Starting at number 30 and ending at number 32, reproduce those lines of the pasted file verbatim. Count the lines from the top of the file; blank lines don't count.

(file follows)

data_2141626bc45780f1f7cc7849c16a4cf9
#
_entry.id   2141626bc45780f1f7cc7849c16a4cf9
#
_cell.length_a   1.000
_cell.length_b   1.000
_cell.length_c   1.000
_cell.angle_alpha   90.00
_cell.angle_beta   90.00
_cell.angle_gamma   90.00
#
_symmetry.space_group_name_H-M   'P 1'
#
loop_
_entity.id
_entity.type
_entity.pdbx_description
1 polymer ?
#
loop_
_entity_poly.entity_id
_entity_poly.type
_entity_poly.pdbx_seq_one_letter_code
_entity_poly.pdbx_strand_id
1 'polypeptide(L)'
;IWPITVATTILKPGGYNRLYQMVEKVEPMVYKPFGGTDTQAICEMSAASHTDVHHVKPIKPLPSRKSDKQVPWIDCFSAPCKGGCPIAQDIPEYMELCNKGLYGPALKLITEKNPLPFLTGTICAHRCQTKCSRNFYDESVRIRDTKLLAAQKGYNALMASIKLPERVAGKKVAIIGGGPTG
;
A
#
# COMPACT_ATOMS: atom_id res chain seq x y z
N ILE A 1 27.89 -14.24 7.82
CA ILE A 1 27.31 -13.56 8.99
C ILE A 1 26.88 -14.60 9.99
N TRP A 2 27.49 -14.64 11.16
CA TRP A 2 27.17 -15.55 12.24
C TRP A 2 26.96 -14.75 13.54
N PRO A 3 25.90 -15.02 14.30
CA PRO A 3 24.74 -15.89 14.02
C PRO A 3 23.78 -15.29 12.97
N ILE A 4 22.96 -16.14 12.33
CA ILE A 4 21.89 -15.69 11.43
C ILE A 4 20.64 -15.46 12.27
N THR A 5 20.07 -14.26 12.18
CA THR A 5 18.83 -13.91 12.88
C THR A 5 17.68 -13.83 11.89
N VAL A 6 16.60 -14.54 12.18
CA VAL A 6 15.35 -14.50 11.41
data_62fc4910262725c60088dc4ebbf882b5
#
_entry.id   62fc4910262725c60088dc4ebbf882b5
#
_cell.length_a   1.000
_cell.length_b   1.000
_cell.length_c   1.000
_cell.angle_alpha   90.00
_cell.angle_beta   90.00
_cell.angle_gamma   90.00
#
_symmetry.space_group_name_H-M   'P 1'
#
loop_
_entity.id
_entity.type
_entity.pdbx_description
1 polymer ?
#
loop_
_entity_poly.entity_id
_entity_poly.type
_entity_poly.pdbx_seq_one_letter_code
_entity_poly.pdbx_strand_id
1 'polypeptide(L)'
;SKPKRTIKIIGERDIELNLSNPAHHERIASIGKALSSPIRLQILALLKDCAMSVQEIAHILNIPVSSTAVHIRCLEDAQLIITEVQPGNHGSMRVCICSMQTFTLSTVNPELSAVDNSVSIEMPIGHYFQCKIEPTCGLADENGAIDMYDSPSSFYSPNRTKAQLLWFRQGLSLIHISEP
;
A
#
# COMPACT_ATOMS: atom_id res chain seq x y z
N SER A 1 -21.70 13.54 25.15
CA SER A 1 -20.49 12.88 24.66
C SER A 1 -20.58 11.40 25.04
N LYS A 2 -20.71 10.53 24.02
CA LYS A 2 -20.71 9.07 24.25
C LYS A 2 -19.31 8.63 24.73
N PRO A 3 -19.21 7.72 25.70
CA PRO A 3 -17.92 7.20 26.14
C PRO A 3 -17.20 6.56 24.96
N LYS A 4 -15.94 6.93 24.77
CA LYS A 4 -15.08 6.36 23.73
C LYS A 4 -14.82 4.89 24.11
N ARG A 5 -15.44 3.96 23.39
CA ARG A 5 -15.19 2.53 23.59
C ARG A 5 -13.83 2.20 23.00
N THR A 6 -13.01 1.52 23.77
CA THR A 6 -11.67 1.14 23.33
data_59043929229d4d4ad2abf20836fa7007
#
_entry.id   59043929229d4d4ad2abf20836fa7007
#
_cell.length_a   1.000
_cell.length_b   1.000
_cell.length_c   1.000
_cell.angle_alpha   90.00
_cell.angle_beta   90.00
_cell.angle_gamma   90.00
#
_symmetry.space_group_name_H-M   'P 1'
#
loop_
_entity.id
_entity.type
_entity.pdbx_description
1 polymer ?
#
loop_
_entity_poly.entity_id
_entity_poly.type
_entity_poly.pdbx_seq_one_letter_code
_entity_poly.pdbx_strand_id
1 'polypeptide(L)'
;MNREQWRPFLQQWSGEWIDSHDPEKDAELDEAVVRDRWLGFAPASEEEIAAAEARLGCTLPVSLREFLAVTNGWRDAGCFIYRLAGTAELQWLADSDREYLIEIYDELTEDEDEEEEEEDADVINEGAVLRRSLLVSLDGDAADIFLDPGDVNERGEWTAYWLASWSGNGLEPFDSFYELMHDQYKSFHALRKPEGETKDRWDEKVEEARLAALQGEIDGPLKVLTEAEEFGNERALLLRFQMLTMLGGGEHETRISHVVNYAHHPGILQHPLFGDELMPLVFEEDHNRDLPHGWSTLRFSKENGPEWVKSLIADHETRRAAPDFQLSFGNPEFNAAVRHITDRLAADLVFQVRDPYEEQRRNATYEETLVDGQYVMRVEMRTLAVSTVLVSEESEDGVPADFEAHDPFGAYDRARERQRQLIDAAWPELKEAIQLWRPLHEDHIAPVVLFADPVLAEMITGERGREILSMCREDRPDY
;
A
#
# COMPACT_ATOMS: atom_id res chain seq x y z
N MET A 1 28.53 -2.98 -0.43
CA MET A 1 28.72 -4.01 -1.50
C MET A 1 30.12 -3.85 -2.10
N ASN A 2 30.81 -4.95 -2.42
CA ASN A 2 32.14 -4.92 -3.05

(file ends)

# COMPACT_ATOMS: atom_id res chain seq x y z
N ILE A 1 27.89 -14.24 7.82
CA ILE A 1 27.31 -13.56 8.99